Check out the latest news about proton therapy: this week, find out how this state-of-the-art treatment modality is gaining ground and saving more and more lives worldwide.



2-year-old Noah went to America for proton beam therapy after his 26-year-old sister Jade raised nearly £3,000 on a GoFundMe page to help fund the trip.    

Noah was diagnosed with a rare form of cancer called rhabdomyosarcoma when he was just 16 months old. He was immediately started on chemotherapy and underwent major surgery in February of this year to remove as much of his tumor as possible. With Noah needing 31 sessions of PT to target the remaining cancerous cells, the family were daunted by the cost of travelling and living in Oklahoma for ten weeks while he underwent treatment. But with the help of Jade and her charity efforts, Noah was able to receive his treatment in America. Jade said: “Noah was able to have a graduation ceremony and got to ring a big bell indicating the end of his ordeal. This was a very emotional day for my family but Noah loved being the center of attention, smiling all the way.”


Source: http://www.liverpoolecho.co.uk/news/liverpool-news/croxteth-sister-raises-cash-send-9575613



Jayden Stone is incredibly lucky to be alive after surviving a rare and aggressive brain cancer the size of a golf ball when he was a toddler, for which he was given a less than 10% chance of survival.

It was only his mother’s remark that neighbors had noticed Jayden walking with his head tilted to one side that prompted his doctor to order a CT scan as a precaution. Then 20 months old, he was diagnosed with an atypical teratoïd rhabdoïd tumor, a childhood cancer already so big he would have died within 3 weeks if it had not been found. He was given a less than 10% chance of survival even only after a difficult course of treatment including surgery, chemotherapy and proton therapy in the US. Now 5, he remains cancer-free but like all families of children treated with aggressive cancers, the Stones know there is no such thing as “being out of the woods”. Mrs Stone is a strong supporter of childhood cancer research groups, including Sydney’s Children’s Cancer Institute, which is raising awareness about the need for continuing research. “Jayden is only alive because of the research but we need continued support because children are still dying,” Mrs Stone said.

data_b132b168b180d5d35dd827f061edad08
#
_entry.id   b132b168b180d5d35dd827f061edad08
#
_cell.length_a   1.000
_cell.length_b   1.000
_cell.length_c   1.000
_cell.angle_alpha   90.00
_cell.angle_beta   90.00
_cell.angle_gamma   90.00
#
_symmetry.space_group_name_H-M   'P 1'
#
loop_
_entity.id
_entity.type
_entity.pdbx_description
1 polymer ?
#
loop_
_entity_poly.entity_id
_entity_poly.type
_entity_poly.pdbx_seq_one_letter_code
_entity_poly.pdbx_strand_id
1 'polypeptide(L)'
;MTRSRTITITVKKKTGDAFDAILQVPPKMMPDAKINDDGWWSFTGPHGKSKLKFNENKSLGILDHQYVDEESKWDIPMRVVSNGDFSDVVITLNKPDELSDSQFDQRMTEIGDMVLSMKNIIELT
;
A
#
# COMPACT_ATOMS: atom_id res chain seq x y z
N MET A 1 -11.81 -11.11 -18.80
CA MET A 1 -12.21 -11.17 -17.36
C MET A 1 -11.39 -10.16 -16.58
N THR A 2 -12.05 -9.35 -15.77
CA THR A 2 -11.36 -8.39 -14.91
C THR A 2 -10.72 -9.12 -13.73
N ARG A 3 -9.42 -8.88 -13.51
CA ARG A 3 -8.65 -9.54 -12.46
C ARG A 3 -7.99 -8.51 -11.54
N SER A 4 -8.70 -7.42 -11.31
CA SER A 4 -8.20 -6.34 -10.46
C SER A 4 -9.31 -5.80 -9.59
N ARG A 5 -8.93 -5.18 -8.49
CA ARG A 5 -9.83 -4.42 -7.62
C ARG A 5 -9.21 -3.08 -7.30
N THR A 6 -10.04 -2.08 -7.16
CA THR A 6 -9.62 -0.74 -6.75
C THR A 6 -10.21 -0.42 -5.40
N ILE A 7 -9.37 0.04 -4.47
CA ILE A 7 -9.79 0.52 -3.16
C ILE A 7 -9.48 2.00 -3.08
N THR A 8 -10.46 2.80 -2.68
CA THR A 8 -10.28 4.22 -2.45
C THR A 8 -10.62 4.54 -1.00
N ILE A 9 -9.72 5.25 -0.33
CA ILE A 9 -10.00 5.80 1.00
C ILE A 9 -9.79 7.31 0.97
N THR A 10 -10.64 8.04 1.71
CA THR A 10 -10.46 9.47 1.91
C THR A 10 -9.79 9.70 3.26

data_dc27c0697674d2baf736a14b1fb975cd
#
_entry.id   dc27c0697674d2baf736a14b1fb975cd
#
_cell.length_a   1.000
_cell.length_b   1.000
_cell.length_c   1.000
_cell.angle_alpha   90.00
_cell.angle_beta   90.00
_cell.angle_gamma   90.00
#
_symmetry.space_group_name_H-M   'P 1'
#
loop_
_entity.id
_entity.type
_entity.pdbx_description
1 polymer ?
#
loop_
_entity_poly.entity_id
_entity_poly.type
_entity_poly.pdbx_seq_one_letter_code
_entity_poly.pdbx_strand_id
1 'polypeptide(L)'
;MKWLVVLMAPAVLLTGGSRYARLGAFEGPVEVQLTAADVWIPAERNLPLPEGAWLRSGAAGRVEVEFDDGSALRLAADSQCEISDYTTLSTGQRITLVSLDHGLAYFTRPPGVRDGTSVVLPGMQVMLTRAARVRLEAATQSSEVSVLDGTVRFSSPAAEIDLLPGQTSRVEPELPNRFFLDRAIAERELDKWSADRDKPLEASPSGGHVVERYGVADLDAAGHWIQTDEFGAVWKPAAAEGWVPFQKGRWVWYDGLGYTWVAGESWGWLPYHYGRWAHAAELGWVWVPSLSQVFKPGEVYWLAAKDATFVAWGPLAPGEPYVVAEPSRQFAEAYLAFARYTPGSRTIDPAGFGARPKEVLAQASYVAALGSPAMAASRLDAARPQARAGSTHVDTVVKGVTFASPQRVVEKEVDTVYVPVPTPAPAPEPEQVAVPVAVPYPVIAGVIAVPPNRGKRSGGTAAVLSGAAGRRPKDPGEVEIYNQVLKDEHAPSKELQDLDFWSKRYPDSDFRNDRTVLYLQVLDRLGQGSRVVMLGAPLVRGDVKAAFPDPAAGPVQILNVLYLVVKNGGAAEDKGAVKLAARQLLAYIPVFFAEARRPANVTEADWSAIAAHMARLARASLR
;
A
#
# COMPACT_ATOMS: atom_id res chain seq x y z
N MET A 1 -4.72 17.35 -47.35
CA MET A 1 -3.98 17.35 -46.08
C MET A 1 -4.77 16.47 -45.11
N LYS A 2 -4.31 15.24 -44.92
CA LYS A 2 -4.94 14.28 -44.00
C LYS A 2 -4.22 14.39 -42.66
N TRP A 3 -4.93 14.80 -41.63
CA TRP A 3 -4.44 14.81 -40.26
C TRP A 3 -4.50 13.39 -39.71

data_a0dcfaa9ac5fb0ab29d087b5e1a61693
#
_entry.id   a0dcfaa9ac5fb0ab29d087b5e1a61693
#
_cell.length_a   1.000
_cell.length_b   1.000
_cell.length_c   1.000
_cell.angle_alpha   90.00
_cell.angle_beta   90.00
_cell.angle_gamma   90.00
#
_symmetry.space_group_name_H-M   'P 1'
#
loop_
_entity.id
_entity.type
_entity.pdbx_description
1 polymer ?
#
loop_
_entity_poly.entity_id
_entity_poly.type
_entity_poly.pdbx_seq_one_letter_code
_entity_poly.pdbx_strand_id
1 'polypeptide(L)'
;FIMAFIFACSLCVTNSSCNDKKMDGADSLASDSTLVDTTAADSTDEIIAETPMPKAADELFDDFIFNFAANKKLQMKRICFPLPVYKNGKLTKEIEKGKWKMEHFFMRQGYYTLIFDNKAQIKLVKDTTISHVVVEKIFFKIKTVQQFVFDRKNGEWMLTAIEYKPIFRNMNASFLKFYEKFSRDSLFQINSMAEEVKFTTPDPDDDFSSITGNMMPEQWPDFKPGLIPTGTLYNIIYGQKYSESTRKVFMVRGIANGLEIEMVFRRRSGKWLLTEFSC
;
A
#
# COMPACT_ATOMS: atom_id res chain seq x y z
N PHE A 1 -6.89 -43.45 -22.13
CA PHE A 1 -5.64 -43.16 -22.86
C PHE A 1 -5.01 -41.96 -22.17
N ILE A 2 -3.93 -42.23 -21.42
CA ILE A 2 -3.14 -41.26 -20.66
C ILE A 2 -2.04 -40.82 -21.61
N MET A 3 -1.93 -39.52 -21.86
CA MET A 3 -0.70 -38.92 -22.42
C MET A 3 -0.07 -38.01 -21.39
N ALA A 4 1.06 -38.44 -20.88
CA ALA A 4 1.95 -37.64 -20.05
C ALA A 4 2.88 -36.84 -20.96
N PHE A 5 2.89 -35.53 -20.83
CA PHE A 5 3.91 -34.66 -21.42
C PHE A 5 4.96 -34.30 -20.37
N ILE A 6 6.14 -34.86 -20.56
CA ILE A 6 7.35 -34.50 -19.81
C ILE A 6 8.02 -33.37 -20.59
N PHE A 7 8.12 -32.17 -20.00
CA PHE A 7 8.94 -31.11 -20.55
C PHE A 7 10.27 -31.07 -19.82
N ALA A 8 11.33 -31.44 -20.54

Source: http://health.thewest.com.au/news/2135/lucky-jayden-survives-a-rare-tumour



Proton Partners International Limited (PPI) has started work at Celtic Springs Business Park in Newport, where the first proton therapy cancer treatment center will be built in the UK. The center is due to be operational next year.

Senior management from PPI has started work at the Newport site. “Today is a major milestone for cancer treatment,” said Mike Moran, chief executive officer of PPI. The Newport center is the first of 3 PT centers that will be built by PPI in the UK. The other sites will be in Northumberland and London. PPI has appointed global partners to provide class-leading clinical equipment and innovative technology solutions: IBA (Ion Beam Applications), the world’s leading provider of PT solutions for the treatment of cancer, has been selected to install its single-room PT system, and Philips has been appointed to deliver software & technology tools and provide big bore CT scanners at each center and a PET CT in the Newport center.


Source: http://www.walesonline.co.uk/business/business-news/work-starts-newport-uks-first-9619118